Neighbors Try to Stop Chevron Mini-Mart

By Riya Bhattacharjee
Tuesday March 25, 2008

Some LeConte neighborhood residents trying to stop plans for a 24-hour mini mart at the Chevron franchise at 2996 Shattuck Ave. are scheduled to appear before the city’s Zoning Adjustments Board (ZAB) Thursday as it takes up the question of changing the use permit for the business. 

Property owner Keith Simas—who owns the franchise Xtra Oil Company—will ask the zoning board to approve two more fueling pumps to an existing 24-hour four-pump gas station. He will also request a demolition permit to raze the existing 24-hour kiosk on the property and build a larger convenience store. 

Although some residents in the neighborhood are against the overall expansion, the LeConte Neighborhood Association voted specifically against the 24-hour convenience store aspect of the plan Thursday. 

“We don’t think it’s necessary to expand the store at this point,” said Karl Reeve, the association’s president. “We are not necessarily against the two new fuel pumps, but having a 24-hour convenience store would increase traffic problems and attract the wrong kind of people at night. It would also mean competition for the Roxie Deli that’s right across the street.” 

The city’s zoning ordinance does not regulate retail markets or impose limitations on the number of retail stores in the commercial south area district, under which the project falls. 

Calls to Councilmember Max Anderson —under whose constituency the proposed development falls—for comment were not returned by press time Monday. 

In a letter to the zoning adjustments board, Stuart Rembaum, who lives close to the proposed project, objected to the overall expansion. 

“From my own experience it is extremely difficult to even enter the service station during peak hours, when most people fill up, due to the backed-up traffic on Shattuck Avenue,” he said. “Additional fuel bays hardly make sense given the time and difficulty in accessing the entrance to the service station ... There is already a large Chevron facility at the corner of Telegraph and Ashby. Why should residents have to put up with increased 24-hour noise and traffic, the possibility of increased crime, and unsightly development in a largely residential neighborhood?”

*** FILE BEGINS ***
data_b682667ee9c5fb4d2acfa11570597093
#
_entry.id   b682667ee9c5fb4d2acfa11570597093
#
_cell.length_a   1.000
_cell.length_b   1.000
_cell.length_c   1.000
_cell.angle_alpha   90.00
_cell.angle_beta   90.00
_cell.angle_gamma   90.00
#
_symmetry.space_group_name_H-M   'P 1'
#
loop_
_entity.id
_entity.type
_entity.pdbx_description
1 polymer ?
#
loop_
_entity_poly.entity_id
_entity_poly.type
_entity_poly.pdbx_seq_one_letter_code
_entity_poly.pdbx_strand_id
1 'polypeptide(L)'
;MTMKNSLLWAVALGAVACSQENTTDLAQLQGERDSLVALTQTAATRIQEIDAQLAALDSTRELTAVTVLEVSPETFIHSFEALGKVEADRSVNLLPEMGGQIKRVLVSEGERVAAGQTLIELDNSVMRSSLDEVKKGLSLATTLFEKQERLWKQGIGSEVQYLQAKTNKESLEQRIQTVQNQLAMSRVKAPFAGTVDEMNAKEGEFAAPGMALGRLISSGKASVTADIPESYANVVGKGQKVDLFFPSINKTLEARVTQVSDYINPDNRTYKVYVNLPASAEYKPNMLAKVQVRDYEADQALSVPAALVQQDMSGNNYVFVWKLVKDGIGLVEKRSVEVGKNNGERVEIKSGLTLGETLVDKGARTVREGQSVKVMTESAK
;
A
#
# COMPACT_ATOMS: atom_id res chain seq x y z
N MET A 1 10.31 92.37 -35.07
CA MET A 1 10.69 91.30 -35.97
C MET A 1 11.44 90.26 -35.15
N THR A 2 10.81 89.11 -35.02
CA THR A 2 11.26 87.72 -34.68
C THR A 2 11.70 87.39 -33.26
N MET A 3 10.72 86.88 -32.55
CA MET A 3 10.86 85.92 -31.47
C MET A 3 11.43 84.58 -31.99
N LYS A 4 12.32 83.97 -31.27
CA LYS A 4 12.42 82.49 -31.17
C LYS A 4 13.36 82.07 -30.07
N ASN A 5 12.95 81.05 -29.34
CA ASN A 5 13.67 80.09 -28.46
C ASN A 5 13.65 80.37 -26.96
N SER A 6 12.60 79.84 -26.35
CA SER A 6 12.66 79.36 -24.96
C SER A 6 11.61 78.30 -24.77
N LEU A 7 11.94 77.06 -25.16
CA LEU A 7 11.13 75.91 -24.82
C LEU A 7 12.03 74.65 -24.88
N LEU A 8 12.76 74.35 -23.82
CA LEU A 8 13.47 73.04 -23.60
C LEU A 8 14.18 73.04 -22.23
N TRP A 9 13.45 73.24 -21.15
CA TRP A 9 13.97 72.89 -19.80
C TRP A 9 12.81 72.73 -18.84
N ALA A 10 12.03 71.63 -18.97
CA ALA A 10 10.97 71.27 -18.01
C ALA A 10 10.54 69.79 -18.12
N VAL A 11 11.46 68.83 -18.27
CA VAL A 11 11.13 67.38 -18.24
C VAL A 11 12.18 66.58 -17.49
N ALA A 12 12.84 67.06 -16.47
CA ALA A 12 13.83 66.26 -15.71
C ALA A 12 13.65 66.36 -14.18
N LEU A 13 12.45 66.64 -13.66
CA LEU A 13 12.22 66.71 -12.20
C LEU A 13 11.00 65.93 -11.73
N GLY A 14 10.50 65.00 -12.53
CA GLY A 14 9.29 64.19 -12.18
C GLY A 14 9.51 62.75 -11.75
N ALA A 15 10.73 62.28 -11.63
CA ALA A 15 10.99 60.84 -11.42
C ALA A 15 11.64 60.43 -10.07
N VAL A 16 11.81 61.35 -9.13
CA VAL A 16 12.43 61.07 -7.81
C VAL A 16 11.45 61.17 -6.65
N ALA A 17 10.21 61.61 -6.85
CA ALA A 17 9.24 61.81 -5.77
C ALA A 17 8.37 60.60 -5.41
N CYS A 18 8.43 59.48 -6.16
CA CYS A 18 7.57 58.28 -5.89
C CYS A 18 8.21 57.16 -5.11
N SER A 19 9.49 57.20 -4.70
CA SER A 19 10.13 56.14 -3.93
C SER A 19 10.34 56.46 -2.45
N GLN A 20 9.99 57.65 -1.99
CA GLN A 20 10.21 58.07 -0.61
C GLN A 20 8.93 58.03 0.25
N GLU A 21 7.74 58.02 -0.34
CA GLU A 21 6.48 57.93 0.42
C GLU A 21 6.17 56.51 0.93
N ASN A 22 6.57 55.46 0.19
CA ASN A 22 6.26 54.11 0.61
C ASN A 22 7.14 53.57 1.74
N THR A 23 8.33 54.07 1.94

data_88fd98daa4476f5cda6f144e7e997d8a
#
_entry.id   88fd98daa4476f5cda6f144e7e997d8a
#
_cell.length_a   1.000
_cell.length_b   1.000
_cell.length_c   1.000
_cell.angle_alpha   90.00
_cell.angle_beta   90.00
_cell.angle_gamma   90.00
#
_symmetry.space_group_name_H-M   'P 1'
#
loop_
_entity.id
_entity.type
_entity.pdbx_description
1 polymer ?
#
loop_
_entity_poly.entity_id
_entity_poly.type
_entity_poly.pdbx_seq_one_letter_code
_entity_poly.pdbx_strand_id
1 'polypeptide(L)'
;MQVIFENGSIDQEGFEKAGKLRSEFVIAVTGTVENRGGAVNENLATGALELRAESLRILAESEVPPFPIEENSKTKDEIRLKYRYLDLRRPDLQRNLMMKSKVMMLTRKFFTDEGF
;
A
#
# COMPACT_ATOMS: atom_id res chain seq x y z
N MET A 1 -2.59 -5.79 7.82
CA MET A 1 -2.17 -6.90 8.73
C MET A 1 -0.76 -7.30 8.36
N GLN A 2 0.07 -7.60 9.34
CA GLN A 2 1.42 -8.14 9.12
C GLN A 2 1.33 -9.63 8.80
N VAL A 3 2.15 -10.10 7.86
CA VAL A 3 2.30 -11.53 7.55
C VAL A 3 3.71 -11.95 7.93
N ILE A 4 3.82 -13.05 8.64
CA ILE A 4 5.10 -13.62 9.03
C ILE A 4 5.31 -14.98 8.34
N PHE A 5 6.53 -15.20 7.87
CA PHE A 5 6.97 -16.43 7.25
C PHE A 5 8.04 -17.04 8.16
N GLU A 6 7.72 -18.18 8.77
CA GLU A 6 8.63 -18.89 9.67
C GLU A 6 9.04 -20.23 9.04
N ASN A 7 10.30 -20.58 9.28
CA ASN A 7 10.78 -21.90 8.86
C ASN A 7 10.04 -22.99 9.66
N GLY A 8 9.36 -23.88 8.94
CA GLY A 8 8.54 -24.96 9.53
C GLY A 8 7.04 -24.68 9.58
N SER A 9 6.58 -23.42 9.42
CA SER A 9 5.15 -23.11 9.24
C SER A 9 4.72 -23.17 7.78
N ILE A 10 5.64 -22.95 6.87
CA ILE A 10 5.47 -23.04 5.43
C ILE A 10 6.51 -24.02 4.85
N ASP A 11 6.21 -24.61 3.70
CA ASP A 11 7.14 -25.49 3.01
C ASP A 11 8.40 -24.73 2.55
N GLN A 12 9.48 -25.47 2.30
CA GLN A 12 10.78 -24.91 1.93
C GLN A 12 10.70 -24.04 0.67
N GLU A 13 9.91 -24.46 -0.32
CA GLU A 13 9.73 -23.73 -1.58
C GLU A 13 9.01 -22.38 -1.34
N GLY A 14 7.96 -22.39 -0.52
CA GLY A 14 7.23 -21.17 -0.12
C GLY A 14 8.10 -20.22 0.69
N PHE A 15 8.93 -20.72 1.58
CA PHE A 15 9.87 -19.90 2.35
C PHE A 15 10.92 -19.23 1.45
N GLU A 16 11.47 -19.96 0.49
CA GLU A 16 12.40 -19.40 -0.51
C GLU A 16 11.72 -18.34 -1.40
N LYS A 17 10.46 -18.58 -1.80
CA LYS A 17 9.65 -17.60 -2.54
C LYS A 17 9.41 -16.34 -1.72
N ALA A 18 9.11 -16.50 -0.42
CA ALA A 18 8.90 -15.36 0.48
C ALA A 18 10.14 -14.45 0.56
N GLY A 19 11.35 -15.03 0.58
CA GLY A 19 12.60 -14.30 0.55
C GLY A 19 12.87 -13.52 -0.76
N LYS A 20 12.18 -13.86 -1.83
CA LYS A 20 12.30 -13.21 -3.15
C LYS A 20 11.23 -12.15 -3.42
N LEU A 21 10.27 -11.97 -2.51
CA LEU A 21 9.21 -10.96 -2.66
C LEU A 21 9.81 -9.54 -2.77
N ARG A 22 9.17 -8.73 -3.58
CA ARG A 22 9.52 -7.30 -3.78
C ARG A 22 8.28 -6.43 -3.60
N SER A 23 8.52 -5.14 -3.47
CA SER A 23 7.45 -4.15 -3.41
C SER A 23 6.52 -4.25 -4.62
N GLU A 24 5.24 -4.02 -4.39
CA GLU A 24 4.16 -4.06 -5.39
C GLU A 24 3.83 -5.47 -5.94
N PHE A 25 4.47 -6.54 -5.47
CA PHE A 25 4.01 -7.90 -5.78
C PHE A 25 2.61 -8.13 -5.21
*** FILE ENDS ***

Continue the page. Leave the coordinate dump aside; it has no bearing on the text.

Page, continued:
Project applicant and architect Muthana Ibrahim of Walnut Creek-based MI Architects told the Planet that the additional fuel pumps would reduce on-site traffic. 

“When you have six pumps, it means a lot less congestion,” said Ibrahim, who described himself as a specialist in gas station construction. “It will help to serve the neighborhood. We want to move the kiosk to the back of the square lot and increase its size to 873 square feet. It will organize the pumps, and people will have more opportunity to line up.” 

Ibrahim told the Planet that he couldn’t comment on the concerns raised about the 24-hour-food mart. 

“All I can say is that there will be no major change in operations for the store, ” he said. “The door will be locked at night. It’s important to remember that this is not a corporate site, it is owned by an individual and not Chevron Corporation.” 

Calls to Simas at his Xtra Oil Company office for comment were not returned. 

In the meantime neighbors are gearing up to protest the proposed development at Thursday’s meeting. 

Bill, who has owned Roxie Deli on Shattuck and Ashby since 1985, told the Planet that a neighborhood group had submitted a petition with nearly 200 signatures opposing the 24-hour convenience store to the zoning board. 

“It will lead to more traffic, more noise, more trash,” he told the Planet Friday. “There will be panhandling and drug dealing going on at all sorts of odd hours. My store used to be open until 11 p.m. before but now I close it at 4 p.m. It’s not safe. Why do they need a supermarket in the neighborhood for 24 hours? Unless it’s an emergency, people don’t go out to buy anything in the middle of the night.” 

Although some neighbors had initially believed that the new store would sell alcohol, the staff report states that the zoning staff had cleared up this misconception in August. Calls to project planner Fatema Crane were not returned. 

Mark Tarses, who has lived in the neighborhood for 30 years, said that Ashby and Shattuck was the sixth most dangerous intersection in the city. 

“None of us needs more traffic there,” he said. “A 24-hour fueling station and convenience store would be more appropriate on a freeway. I can imagine some people like college students might want a cup of coffee at 2 a.m., but what kind of people go shopping at 2 a.m.? If all they had wanted was a bigger gas station, then it would have been OK, but he wants too many things at the same time.” 

Bikash Adhikari, a cashier at the US Smog & Gas station—which is at the same intersection, on the other side of Ashby from the Chevron station—said that two new fuel pumps would create more traffic problems. 

“The junction will choke,” he said. “I have seen quite a few accidents happen here. Just the other day two cars hit each other in the middle of the day.”